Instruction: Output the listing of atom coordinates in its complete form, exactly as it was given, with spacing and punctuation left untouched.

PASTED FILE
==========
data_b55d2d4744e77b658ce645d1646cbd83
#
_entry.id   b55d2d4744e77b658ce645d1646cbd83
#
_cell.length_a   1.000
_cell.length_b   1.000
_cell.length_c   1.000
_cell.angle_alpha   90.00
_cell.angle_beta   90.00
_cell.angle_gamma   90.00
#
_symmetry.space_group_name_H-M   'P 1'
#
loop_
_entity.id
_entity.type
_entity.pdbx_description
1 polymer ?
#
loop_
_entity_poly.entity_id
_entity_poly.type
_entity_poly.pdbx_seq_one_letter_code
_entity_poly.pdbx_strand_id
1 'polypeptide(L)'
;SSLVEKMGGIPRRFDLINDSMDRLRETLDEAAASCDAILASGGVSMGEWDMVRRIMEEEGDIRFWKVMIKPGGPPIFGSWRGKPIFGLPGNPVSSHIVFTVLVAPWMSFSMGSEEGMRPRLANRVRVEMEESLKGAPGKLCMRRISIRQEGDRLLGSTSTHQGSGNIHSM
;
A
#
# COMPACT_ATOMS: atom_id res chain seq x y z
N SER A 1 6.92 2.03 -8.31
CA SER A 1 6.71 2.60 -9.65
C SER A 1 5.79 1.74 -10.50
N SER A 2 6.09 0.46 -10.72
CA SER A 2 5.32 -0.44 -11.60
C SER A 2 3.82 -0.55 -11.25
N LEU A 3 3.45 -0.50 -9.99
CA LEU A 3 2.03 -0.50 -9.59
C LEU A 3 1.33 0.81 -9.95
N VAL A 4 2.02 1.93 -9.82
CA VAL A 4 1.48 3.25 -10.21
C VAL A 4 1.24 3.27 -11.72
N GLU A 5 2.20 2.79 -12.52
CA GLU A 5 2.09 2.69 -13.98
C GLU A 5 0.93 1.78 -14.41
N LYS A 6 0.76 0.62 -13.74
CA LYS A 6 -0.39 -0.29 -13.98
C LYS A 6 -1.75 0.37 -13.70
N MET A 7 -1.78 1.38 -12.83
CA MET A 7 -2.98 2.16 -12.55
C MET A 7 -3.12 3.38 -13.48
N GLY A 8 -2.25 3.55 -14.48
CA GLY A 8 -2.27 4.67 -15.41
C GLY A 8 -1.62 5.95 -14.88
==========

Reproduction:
data_b55d2d4744e77b658ce645d1646cbd83
#
_entry.id   b55d2d4744e77b658ce645d1646cbd83
#
_cell.length_a   1.000
_cell.length_b   1.000
_cell.length_c   1.000
_cell.angle_alpha   90.00
_cell.angle_beta   90.00
_cell.angle_gamma   90.00
#
_symmetry.space_group_name_H-M   'P 1'
#
loop_
_entity.id
_entity.type
_entity.pdbx_description
1 polymer ?
#
loop_
_entity_poly.entity_id
_entity_poly.type
_entity_poly.pdbx_seq_one_letter_code
_entity_poly.pdbx_strand_id
1 'polypeptide(L)'
;SSLVEKMGGIPRRFDLINDSMDRLRETLDEAAASCDAILASGGVSMGEWDMVRRIMEEEGDIRFWKVMIKPGGPPIFGSWRGKPIFGLPGNPVSSHIVFTVLVAPWMSFSMGSEEGMRPRLANRVRVEMEESLKGAPGKLCMRRISIRQEGDRLLGSTSTHQGSGNIHSM
;
A
#
# COMPACT_ATOMS: atom_id res chain seq x y z
N SER A 1 6.92 2.03 -8.31
CA SER A 1 6.71 2.60 -9.65
C SER A 1 5.79 1.74 -10.50
N SER A 2 6.09 0.46 -10.72
CA SER A 2 5.32 -0.44 -11.60
C SER A 2 3.82 -0.55 -11.25
N LEU A 3 3.45 -0.50 -9.99
CA LEU A 3 2.03 -0.50 -9.59
C LEU A 3 1.33 0.81 -9.95
N VAL A 4 2.02 1.93 -9.82
CA VAL A 4 1.48 3.25 -10.21
C VAL A 4 1.24 3.27 -11.72
N GLU A 5 2.20 2.79 -12.52
CA GLU A 5 2.09 2.69 -13.98
C GLU A 5 0.93 1.78 -14.41
N LYS A 6 0.76 0.62 -13.74
CA LYS A 6 -0.39 -0.29 -13.98
C LYS A 6 -1.75 0.37 -13.70
N MET A 7 -1.78 1.38 -12.83
CA MET A 7 -2.98 2.16 -12.55
C MET A 7 -3.12 3.38 -13.48
N GLY A 8 -2.25 3.55 -14.48
CA GLY A 8 -2.27 4.67 -15.41
C GLY A 8 -1.62 5.95 -14.88